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Getting the dirt on Lasthenia : are edaphic factors influencing speciation in Lasthenia californica? Rajakaruna, Nishanta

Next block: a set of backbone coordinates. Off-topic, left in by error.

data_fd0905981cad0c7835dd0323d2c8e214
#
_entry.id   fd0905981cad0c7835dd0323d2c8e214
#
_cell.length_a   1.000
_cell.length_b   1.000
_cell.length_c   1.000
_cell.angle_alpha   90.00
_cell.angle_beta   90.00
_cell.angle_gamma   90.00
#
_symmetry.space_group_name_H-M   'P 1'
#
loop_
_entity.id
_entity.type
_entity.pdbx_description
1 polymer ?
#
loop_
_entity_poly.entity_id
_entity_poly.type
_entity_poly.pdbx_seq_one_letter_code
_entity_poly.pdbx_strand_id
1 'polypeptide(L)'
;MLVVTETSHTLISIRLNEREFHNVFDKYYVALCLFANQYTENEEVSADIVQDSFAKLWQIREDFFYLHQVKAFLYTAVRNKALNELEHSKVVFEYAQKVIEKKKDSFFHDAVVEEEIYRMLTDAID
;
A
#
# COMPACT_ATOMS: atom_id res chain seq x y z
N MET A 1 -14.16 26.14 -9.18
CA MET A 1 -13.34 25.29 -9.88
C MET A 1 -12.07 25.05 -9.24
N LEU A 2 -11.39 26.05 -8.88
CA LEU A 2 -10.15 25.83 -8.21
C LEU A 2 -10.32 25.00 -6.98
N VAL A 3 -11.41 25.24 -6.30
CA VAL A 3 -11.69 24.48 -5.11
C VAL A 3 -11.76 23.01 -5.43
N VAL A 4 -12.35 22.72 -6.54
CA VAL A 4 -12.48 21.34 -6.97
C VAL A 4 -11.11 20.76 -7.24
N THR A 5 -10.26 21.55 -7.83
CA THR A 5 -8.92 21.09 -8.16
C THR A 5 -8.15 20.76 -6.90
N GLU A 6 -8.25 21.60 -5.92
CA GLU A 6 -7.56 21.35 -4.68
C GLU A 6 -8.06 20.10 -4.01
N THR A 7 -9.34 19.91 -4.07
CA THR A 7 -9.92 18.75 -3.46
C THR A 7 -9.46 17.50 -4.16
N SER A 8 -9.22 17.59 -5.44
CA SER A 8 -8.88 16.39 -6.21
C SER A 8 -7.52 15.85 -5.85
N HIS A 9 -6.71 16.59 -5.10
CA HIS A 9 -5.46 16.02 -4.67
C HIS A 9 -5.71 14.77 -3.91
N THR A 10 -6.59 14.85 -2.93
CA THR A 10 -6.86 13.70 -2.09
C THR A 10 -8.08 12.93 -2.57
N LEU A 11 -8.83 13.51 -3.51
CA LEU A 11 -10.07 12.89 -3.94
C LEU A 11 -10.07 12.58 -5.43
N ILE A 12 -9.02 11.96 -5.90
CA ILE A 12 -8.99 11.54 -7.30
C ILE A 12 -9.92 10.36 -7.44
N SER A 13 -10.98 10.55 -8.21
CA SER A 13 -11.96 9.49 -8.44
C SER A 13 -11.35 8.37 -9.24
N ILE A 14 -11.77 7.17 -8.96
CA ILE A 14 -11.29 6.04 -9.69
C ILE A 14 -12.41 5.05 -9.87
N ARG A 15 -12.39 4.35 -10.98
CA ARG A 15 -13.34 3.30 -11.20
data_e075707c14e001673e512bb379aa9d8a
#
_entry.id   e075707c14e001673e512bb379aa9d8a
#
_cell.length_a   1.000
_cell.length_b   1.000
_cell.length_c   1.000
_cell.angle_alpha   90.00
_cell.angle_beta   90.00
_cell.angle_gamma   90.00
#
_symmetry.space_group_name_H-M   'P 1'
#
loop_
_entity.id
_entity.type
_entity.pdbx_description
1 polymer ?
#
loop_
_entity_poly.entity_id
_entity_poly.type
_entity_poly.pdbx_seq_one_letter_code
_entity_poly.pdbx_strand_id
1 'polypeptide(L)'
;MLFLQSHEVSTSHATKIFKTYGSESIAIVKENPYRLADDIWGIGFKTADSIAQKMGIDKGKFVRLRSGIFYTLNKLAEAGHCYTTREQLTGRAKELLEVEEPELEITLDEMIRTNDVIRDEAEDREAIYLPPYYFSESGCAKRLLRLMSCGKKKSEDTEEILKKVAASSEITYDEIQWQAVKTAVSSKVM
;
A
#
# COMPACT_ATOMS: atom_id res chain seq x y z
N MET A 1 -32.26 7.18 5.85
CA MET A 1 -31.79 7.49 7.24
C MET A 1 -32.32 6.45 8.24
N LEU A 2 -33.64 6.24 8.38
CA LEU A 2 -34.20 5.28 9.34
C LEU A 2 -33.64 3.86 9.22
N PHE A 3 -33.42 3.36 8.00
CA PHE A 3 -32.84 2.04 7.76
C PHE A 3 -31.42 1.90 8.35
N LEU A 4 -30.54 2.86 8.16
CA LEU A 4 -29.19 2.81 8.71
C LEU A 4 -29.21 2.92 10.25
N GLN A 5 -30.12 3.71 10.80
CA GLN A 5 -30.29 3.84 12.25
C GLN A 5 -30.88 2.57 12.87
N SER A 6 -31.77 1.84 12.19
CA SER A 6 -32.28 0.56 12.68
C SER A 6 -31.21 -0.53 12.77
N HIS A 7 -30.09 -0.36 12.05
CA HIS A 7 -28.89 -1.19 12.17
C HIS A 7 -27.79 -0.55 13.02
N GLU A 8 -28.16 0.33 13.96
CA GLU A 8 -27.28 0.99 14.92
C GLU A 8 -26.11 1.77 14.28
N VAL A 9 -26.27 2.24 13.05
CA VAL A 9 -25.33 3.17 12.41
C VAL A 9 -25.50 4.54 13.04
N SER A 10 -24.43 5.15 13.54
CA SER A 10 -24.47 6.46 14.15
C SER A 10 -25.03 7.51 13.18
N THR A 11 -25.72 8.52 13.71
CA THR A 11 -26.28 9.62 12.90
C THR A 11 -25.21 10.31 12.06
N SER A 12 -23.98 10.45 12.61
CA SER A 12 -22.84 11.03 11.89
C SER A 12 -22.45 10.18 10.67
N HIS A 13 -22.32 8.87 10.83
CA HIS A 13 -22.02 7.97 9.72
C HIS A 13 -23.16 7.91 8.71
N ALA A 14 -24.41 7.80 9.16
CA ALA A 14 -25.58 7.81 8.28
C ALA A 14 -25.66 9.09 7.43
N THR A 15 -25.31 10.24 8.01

The study of plants growing on unusual geologies has provided much insight into evolutionary biology. Examination of models of speciation shows that edaphic factors can serve as environmental triggers for models of speciation. The study presented here investigated morphological, biochemical physiological, and ecological attributes of a species that may have evolved under edaphic influence. Lasthenia califomica is a spring annual endemic to California. Previous studies documented the existence of two races (type-A and -C) based on flavonoid pigments, achene morphology, allozyme banding patterns, and flowering time differences. These two races coexist in a population found on a serpentine outcrop at Jasper Ridge Biological Preserve, California. Studies lasting 15 years have disclosed that the two races maintain a sharply-defined boundary on this ridge. The ridge top is populated by type-C plants, and ridge bottom, by type-A plants. Studies were conducted to determine if edaphic factors play a role in maintaining this distribution pattern. Analyses of soil samples revealed significant differences in the physical and chemical features of the soils harboring each race. Analyses of plant tissue indicated that tissue concentrations of various elements in the two races are significantly different. Multivariate tests indicated that certain soil (pH, Mg, Na) as well as plant tissue (Na, Mg, Ca/Mg) characteristics are reliable in predicting each race. Examination of soil and plant tissue samples from 22 populations agreed with several patterns observed at Jasper Ridge. One of the most intriguing observations of the study was that the concentrations of sodium found in type-A plants are over three times those in type-C plants. Greenhouse studies revealed that the two races show differential responses in germination, survival, growth, and phenology to ridge top and bottom soils, indicating that edaphic factors are important in rrwintaining the distribution on this outcrop. It is suggested that type-A plants are possibly more tolerant of edaphic stresses than type-C plants. The role stress tolerance may have played in the evolution of the species is discussed. It is implied that the two races of L. californica may qualify as true edaphic races and that further studies are needed to determine if the races deserve taxonomic recognition.

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